“The pitching process was a great opportunity to learn how to structure our pitch – covering all the elements investors are interested in including the market, the business model, the sales strategy. It was good to learn that on a higher level.”
Watch HealthMatch’s pitch here.
Australian blockchain startup Power Ledger is looking at a new stage of growth in the wake of its $34 million initial coin offering after being named one of the recipients to gain funding in an $8 million government smart cities grant.
Announced this week, the energy trading business joined other recipients, including Curtin University, Murdoch University, CSIRO/Data61, and CISCO with the funding used to trial a blockchain-powered distributed energy and water system in the Fremantle. The government will directly contribute $2.57 million in funding with the additional $5.68 million funded through the project’s partners.
Along with rolling out a trial program, the project will be looking into how cities can effectively use blockchain technologies to moderate energy and water usage. Additionally, the storage and distribution of power will be done through a “community-owned battery”, which Power Ledger co-founder Jemma Green says one part of the company’s part of the grant will go towards purchasing.
“Power Ledger has received $1.3 million from the Department of Prime Minister and Cabinet, and part of those proceeds will go towards purchasing a battery, and part of it will be used to fund the development of the application platform,” she says.
Power Ledger completed its raise of $34 million via one of Australia’s first successful initial coin offerings in October, issuing 540 million POWR tokens to participants who contributed digital currencies such as Ethereum or Bitcoin.
POWR token skyrocketing
Since the raise completed, the POWR tokens have been launched onto online cryptocurrency exchanges such as Bittrex and Binance. According to cryptocurrency price trackers, POWR tokens have seen an increase of approximately 800% since their launch into secondary markets, with the token being worth 55 US cents (73c) at time of publication.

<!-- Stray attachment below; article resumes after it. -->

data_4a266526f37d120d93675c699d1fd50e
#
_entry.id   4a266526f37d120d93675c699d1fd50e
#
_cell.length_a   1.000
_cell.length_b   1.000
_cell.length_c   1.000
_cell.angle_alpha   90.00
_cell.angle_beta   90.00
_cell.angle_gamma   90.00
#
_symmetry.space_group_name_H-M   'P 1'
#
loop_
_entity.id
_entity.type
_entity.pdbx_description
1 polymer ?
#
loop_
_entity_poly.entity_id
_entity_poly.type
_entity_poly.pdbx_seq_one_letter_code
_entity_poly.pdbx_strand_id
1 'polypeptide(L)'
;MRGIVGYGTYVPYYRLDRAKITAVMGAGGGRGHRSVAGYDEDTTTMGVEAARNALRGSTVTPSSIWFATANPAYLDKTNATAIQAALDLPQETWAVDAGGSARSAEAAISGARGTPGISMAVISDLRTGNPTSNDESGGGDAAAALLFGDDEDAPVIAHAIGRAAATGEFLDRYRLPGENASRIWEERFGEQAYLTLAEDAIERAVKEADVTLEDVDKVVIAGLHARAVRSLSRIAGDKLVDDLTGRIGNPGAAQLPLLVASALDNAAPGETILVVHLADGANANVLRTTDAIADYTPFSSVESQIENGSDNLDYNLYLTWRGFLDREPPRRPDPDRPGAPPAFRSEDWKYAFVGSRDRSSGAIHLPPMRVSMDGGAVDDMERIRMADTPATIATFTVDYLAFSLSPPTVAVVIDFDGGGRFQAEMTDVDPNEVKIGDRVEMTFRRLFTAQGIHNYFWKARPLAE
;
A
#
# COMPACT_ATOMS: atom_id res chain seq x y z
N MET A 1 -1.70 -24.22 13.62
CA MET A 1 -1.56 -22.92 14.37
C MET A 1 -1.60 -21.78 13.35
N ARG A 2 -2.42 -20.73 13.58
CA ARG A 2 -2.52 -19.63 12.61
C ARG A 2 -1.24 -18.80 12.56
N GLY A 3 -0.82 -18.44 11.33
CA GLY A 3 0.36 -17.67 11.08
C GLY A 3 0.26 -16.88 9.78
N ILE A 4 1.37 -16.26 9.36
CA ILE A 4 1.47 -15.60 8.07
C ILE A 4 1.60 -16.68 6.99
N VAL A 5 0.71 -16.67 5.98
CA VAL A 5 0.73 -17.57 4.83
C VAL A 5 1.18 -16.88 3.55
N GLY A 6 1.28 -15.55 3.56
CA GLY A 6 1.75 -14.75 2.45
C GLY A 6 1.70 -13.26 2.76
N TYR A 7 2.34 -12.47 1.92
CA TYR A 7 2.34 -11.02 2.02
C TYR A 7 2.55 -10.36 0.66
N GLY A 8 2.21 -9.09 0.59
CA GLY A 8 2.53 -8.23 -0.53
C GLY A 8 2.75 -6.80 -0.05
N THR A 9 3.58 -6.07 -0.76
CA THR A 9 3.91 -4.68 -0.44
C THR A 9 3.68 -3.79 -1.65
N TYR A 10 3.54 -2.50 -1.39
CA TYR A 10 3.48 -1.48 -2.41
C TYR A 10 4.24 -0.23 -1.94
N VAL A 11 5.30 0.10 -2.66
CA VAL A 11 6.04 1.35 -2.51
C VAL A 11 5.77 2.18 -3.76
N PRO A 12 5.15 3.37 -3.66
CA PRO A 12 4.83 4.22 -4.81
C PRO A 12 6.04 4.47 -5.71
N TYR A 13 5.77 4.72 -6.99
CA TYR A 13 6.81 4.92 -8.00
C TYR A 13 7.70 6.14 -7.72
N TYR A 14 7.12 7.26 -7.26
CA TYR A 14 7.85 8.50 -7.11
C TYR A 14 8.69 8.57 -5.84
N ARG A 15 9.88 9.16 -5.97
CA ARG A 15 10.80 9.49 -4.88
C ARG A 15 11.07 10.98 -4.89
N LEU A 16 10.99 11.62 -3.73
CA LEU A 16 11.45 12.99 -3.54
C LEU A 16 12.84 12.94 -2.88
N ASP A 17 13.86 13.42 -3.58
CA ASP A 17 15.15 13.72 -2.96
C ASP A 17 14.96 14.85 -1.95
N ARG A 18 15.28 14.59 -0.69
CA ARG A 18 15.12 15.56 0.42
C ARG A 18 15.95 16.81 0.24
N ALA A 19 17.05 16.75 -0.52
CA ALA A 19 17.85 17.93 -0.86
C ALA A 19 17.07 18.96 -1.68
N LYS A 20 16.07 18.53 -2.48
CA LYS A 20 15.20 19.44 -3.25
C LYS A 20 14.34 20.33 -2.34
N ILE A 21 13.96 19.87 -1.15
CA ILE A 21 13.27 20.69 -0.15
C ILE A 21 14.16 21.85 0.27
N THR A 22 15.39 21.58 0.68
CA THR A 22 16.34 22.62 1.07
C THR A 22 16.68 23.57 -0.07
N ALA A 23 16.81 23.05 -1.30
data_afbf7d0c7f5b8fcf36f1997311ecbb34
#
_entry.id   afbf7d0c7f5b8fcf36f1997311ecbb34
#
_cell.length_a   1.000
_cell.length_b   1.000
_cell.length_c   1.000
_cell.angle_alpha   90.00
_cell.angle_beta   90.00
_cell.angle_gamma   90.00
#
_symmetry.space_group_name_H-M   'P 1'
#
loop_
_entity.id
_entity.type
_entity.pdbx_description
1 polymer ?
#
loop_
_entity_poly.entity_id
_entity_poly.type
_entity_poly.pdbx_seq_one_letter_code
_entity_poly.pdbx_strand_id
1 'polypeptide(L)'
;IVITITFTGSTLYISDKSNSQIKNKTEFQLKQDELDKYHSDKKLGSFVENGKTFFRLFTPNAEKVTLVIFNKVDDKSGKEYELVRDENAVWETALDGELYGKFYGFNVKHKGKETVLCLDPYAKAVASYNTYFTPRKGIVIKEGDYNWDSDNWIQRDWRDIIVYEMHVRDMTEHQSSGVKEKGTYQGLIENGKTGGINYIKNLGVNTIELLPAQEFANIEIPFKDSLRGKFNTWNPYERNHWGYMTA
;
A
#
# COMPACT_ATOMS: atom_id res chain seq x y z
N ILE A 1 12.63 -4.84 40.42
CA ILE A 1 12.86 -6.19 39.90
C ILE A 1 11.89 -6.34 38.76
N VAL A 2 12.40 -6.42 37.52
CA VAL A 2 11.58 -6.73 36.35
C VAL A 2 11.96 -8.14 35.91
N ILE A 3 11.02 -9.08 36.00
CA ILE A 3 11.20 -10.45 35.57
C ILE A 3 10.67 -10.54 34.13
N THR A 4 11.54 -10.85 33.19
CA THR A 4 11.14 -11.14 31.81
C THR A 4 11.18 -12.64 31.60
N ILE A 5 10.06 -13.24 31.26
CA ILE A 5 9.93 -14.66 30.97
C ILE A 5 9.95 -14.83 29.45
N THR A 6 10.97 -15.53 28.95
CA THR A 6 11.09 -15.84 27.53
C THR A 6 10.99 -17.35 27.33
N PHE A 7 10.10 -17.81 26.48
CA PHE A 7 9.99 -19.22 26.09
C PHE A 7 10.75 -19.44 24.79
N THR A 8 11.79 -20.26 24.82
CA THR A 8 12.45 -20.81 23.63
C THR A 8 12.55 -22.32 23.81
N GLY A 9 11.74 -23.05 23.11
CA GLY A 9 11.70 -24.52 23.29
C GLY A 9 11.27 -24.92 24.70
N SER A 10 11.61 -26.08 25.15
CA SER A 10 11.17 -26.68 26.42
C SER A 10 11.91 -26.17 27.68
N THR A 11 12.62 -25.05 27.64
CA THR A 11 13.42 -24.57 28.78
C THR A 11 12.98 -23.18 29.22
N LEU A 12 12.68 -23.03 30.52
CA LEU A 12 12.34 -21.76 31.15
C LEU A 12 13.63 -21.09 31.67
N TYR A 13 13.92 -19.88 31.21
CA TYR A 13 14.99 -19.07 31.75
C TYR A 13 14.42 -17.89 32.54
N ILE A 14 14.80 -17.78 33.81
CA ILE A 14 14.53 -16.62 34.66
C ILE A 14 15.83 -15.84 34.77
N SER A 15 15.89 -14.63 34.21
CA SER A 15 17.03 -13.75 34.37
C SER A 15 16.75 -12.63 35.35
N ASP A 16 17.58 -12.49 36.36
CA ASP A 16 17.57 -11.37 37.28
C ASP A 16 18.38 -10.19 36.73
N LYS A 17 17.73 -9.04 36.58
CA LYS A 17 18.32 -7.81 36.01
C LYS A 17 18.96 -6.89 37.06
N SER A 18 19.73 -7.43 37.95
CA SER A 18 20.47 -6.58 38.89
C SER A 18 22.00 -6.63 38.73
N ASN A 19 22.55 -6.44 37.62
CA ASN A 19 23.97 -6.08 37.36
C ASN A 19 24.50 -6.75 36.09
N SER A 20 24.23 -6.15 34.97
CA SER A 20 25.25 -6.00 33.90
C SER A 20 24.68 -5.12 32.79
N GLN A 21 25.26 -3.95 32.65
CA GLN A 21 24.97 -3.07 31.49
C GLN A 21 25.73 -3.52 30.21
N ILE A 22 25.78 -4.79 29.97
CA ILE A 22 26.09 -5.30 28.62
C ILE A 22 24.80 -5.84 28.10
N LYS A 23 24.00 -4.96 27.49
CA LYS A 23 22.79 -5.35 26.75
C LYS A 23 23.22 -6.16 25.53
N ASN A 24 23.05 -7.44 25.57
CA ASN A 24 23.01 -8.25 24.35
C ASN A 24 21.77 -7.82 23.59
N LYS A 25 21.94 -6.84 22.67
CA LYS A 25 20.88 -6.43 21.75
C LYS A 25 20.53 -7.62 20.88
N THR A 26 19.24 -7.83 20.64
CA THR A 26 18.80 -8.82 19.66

Power Ledger’s founders and developers were allocated 150 million POWR tokens via escrow contract as part of the token sale. Those tokens are now worth approximately $109 million, with an additional $182 million locked in a separate development escrow contract for use “if needed”.
Green says the company is “honestly delighted” with the market’s response to the project, believing it was the company’s ability to demonstrate its product offering stoked investor confidence.
“We’re honestly delighted with the market’s response. Many companies do ICOs with concepts when they haven’t actually developed the platform, where we have a platform with real-life applications,” she says.
While Green was tight-lipped on future online market launches for the token, she was pleased to see “a lot of liquidity” in the secondary market.
The company is looking to roll out further applications for the POWR token, with Green saying that is one of the company’s main focuses. One such potential application, as identified by the project’s whitepaper, would be allowing customers to donate POWR to sustainable energy projects or charities, with an aim of “driving sustainability”.
“As the Ecosystem user-base grows, the demand for POWR tokens will likely increase,” reads the whitepaper.
“We’ve got a pipeline of projects we’re working on which will hopefully see an increase of utilisation for the POWR token. That’s the focus of the business – create projects which will increase the use of the POWR token,” Green says.
Investment a sign of confidence for Aussie blockchain startups
The company and its academic partners put in the submission for the smart cities grant over six months ago and are all “delighted” to see it come to fruition. Green believes while this is not only a boon for blockchain tech in Australia, it’s also a signal the federal government is embracing innovation.
“We are really delighted to see the federal government supporting Australian innovation, and recognising the role blockchain can potentially play for more resilient and efficient ecosystems,” she says.
With Australia having some of the highest electricity prices in the world, Green says it makes sense the government would be looking to ways to make the electricity system more efficient, calling the price of electricity a “hot topic”.
“Tech like the blockchain will be deployed in these areas sooner than any other part of the world, and Australia is in the position to be a fantastic testbed and a market leader,” she says.
* The author of this article has a small stake in POWR tokens.
Tuesday, November 21, 2017